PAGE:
Brady Spangenberg


Anonymous said...

Can, please, someone site the binded authority for all them rules? Never elected to any office was William Strunk Jr. And the constitution didn't never codify the rules of alimentary school grammatical textbooks.

Language, usage and style evolute. Deal wid it.

Brady Spangenberg said...

You are right that English has no "binded authority," which is one of its advantages, but the lack of a centralized authority can also be a curse. This is especially true for people who have difficulty expressing themselves in English, such as non-native speakers. Native speakers can rely on their internal censor to judge what sounds good, but non-native speakers cannot. So when they wonder whether something is "right" or "acceptable," where should they turn for an answer?

We at the Grammar Blog are trying to provide strategies that will help people write clearer, more understandable sentences. Yes, language evolves, but sometimes keeping with this evolution can run you into a bit of trouble. If your audience cannot understand what you are saying, the chances are pretty good that you are not going to get what you want (whether it's an immigration visa, high marks in a class, a legal suit, or a university scholarship).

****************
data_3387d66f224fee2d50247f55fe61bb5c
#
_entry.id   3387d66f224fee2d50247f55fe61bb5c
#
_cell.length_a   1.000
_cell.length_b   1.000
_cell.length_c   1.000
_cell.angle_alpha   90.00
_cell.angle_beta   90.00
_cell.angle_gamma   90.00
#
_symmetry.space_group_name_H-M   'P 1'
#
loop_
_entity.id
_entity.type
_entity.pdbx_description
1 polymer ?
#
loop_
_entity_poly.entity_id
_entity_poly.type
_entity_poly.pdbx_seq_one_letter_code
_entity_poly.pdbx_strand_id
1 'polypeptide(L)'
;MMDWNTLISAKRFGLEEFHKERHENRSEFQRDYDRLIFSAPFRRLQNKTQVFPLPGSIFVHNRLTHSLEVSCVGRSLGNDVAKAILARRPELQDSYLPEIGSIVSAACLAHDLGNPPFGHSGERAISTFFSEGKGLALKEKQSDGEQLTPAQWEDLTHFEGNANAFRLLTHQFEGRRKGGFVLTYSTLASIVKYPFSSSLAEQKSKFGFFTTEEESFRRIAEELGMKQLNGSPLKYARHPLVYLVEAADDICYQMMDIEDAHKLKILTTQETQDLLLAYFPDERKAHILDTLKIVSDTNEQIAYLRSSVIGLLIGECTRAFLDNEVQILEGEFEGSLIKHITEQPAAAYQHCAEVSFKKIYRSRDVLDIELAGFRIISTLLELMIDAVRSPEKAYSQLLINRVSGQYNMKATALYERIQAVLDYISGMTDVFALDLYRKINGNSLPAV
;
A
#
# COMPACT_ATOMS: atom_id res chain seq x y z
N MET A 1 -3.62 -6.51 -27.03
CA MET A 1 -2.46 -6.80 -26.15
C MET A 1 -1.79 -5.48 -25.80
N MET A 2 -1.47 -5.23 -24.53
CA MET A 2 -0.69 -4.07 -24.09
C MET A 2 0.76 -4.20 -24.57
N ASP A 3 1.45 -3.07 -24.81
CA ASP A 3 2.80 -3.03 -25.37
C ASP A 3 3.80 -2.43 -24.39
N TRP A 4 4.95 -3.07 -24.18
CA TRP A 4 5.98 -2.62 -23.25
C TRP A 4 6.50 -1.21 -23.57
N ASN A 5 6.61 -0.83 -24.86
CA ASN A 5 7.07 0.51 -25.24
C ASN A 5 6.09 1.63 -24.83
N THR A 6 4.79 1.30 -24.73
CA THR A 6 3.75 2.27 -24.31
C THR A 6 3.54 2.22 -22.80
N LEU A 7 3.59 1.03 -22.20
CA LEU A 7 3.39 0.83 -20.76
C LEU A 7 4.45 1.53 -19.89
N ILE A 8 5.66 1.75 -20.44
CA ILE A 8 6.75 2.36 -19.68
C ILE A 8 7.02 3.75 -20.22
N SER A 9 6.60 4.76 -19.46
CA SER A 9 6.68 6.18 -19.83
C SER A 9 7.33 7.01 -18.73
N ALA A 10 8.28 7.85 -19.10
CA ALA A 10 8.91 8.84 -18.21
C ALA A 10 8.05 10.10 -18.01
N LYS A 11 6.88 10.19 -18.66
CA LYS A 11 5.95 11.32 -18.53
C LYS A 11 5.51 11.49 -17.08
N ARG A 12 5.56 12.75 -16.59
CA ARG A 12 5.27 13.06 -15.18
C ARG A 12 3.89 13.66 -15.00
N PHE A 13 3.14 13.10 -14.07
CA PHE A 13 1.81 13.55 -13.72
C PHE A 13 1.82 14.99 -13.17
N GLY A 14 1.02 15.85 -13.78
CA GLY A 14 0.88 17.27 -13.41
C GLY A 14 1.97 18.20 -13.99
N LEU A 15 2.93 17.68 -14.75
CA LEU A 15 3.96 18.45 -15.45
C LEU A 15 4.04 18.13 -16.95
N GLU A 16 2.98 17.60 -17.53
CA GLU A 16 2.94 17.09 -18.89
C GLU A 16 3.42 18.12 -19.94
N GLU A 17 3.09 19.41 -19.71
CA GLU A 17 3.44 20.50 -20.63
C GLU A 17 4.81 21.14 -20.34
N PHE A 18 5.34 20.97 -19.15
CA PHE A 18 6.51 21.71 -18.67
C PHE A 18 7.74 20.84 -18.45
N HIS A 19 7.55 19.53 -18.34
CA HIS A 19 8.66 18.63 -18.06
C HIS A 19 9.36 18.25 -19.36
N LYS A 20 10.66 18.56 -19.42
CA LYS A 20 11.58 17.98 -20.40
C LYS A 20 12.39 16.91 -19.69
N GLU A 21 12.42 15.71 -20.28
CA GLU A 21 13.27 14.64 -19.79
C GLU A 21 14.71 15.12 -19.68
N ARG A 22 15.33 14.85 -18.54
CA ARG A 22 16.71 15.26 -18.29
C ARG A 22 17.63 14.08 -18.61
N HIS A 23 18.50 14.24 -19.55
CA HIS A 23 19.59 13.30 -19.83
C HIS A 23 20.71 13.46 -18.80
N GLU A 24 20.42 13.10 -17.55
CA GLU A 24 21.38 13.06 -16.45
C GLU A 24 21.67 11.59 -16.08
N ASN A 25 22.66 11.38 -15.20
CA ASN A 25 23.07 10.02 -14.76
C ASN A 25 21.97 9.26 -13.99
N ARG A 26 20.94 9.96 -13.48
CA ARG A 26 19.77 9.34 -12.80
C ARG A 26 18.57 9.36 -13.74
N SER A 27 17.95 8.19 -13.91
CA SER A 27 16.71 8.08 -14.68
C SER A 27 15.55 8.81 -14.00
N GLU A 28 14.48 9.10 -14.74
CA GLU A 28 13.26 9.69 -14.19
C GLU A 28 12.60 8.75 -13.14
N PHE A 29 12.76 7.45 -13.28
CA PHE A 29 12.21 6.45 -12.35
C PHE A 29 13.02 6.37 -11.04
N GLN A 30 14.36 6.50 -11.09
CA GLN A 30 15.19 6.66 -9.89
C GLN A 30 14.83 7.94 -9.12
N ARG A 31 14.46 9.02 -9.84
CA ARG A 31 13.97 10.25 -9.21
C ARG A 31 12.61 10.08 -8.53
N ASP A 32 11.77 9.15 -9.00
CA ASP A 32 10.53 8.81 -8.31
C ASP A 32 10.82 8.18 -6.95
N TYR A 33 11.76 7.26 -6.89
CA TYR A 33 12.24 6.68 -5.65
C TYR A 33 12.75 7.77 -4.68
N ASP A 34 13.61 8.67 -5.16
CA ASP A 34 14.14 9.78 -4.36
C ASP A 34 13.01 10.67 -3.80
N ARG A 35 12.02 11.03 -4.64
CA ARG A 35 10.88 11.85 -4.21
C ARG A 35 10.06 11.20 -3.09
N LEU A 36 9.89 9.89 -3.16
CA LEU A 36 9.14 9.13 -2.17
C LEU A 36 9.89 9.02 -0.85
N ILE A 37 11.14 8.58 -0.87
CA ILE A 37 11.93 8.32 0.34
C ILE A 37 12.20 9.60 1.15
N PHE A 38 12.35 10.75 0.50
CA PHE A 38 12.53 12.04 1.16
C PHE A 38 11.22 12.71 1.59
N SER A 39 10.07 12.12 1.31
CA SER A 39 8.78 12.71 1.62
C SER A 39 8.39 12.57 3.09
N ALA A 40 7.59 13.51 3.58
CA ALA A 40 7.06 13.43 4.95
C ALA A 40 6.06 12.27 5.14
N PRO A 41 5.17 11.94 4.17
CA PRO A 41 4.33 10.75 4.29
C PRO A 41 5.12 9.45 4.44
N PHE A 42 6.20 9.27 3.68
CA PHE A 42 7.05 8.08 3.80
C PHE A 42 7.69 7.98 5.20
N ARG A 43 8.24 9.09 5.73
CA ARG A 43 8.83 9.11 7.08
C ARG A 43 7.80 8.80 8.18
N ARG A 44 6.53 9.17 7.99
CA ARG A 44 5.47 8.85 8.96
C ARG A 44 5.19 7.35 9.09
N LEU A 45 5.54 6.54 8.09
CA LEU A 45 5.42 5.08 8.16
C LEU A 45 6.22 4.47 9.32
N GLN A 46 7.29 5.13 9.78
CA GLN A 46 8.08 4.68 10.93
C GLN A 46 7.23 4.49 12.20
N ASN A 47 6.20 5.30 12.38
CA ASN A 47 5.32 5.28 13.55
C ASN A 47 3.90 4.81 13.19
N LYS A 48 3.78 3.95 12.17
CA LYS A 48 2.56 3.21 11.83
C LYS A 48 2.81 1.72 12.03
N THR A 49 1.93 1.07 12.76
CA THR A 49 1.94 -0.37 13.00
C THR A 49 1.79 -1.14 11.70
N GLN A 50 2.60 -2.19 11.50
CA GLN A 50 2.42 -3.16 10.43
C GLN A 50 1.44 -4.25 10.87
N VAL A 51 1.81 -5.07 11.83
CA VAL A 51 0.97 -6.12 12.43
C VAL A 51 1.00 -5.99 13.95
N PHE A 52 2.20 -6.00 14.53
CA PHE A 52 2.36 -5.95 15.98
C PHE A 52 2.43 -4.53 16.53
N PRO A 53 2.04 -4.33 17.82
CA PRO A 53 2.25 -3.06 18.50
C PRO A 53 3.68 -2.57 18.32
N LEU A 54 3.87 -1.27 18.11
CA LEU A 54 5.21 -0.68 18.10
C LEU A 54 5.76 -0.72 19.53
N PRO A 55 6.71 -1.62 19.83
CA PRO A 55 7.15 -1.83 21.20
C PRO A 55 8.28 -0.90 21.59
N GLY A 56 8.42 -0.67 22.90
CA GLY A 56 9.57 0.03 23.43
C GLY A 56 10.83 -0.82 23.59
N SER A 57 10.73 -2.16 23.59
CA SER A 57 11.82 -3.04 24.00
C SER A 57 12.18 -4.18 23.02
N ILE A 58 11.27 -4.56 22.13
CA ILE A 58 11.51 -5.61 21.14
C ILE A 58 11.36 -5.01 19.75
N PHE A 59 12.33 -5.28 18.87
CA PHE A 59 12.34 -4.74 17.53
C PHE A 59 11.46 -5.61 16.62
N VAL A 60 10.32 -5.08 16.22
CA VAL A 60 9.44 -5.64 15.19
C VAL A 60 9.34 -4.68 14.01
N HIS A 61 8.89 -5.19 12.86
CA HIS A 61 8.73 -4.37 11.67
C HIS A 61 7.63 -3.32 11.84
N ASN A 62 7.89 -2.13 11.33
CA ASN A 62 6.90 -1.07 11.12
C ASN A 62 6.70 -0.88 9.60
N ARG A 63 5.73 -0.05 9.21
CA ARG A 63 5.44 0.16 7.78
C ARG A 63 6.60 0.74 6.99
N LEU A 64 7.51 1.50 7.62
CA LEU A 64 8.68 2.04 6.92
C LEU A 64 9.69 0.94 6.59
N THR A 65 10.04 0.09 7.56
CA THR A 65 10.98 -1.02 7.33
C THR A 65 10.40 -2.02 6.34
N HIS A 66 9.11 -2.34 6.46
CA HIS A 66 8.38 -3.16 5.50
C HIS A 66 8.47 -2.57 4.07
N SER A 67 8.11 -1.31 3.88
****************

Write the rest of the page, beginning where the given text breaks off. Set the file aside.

Ted Hofmann said...

It's a bit of a simplification to say that nominalization is always poor style, especially in academic writing. Michael Halliday & J.R Martin wrote fairly extensively on the evolution of scientific writing in "Writing Science: Literacy & Discursive Power" and pointed out that the heavy use of nominalized verbs in scientific writing developed to help scientists discuss actions and processes directly as the subjects of their sentences. Nominalization is abused by students seeking to inflate word counts and politicians trying to give their writing false objectivity, but in academic writing it serves a useful purpose as long as it is not abused. Academic writing is not popular writing or creative writing and it has its own generic norms (Genre as proposed John Swales).
There is a tendency, especially in English literature, to see literacy as one united absolute concept. That is not the case (see James Gee, Brian Street, or Ann Johns on Academic Literacies theory). Different discourse communities have different forms of literacy and different genre standards. You should not try to apply creative writing standards to academic writing without moderation.